On the other hand, I became unsure whether my mother’s religion or my father’s atheism was the right thing to follow. By the time I was 13, there was turmoil in my soul about religion and there was the teenager’s inner drive for independence.
I was reluctant to take church instructions for the required two years before confirmation, a milestone in a Protestant teenager’s life. My sister wanted to be confirmed. My mother told me that to be confirmed was the right thing to do for a decent Christian kid. My father went along with mother’s wishes.
Mother told us that there was a new, young pastor at our church and that he was nothing like the old musty pastors we had heard so far. After many attempts to persuade me, I agreed to listen to one of the new pastor’s sermons and then make up my mind.
The next Sunday we went to our church, the Kaiser Wilhelm Gedächtniskirche on Kurfürstendamm, and listened to Pastor Gerhard Jacobi. My young soul was deeply impressed by his sermon and his serious voice ringing out in the large church. The mighty organ did the rest to my soul and mind. Once a week, together with a small group of other girls of my age, I went to study for the Confirmation.
Judging from the manner in which he had delivered the sermon, I thought that Jacobi would be some kind of hard prophetic character and I came to the first class with trepidation. As it turned out, this former lieutenant of the Kaiser’s Guard was easy-going and didn’t take theology as deadly serious as I had thought. He smiled a lot, made jokes and moved around easily.
Jacobi declared immediately that it was not necessary to study for the confirmation for two years: one year of concentrated education would be enough. We loved it. Next he said that he would not treat us as children but as adults. We loved it. He immediately proceeded to prove what he meant by treating us as adults: he offered us a cigarette to smoke.
None of us had ever had a cigarette. Our mothers did not smoke. Smoking was a man’s privilege. It was an accepted life style: “Die deutsche Frau raucht nicht” (The German woman does not smoke). Jacobi made it clear: When women smoke they make a political statement against prevailing prejudice. Naturally, we loved it: we wanted to be progressive.
I remember the effect the first cigarette had on me: my mind became engulfed in a delicious cloud of something indescribable and I felt close to fainting. But I loved it. And so did the other girls. Jacobi did not have to tell us – and he did not – that we should not report the cigarette smoking to our parents. We bought a roll of lifesaver mints to freshen our breath.
We all looked forward to our next lesson. But no more smoking took place.
What else did Pastor Jacobi teach us? He taught us a simplified version of the theological vogue of the time, DIALECTIC THEOLOGY. Pastor Jacobi opened up to us the wonderful world of the master of dialectic theology, Professor Karl Barth. I began to read Karl Barth’s writings and the more of his books I read, the more impressed I became. By the time I was 16 or 17, it was clear in my mind that I wanted to study theology under Master Karl Barth.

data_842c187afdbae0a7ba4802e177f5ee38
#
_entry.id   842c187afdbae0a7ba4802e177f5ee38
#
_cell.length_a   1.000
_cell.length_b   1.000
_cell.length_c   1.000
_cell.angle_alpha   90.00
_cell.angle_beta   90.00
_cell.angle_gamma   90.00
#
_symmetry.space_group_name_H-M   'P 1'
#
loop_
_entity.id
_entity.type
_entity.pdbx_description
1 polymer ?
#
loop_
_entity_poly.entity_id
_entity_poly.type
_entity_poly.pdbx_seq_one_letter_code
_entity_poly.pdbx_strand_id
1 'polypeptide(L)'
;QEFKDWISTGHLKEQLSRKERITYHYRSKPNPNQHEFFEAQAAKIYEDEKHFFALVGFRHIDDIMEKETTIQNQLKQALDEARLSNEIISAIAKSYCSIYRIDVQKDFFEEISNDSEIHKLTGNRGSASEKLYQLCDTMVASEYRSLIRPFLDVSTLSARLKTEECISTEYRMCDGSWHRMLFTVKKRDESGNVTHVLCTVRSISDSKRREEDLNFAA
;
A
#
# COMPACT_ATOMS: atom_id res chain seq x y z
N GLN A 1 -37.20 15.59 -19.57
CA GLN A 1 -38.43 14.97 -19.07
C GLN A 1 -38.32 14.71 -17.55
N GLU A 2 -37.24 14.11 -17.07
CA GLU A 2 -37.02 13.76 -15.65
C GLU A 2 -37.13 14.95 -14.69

I was very serious about my goal. However, I spent no time thinking about what I would do after I had absorbed all this wisdom from Karl Barth. Furthermore, financially it was out of the question to study away from Berlin in Bonn where Karl Barth was professor at the university.
My feelings really took a deep dive when I learned that my father was vehemently opposed to my plans. He said that for a woman to study theology was the most useless and senseless thing to do. Nobody, he said, wanted to see a woman on a church pulpit. Nobody wanted to listen to a woman giving sermons.
He insisted that as soon as I graduated from high school, I would go to a business college and learn shorthand and typing “because when you know that, you can always earn a living.” As life turned out only a few months later after my father’s sudden death — that’s how l had to make a living for many years: as a secretary, using shorthand and typing.
A few months before graduating from high school, the students had to fill out a form with questions about their future plans. My father happened to be around when I was just about to write down that I intended to study theology. My father protested and said that the teachers will think that I am crazy and then will not let me graduate. Instead, I should write down that I wanted to become a teacher for underprivileged children, a “Hilfschullehrerin” — “because you always want to do things for the underdogs.” Under the weight of the paternal pressure, and because I thought that it really did not matter what future plans students indicated on that form, I wrote down that I wanted to become a “Hilfsschullehrerin.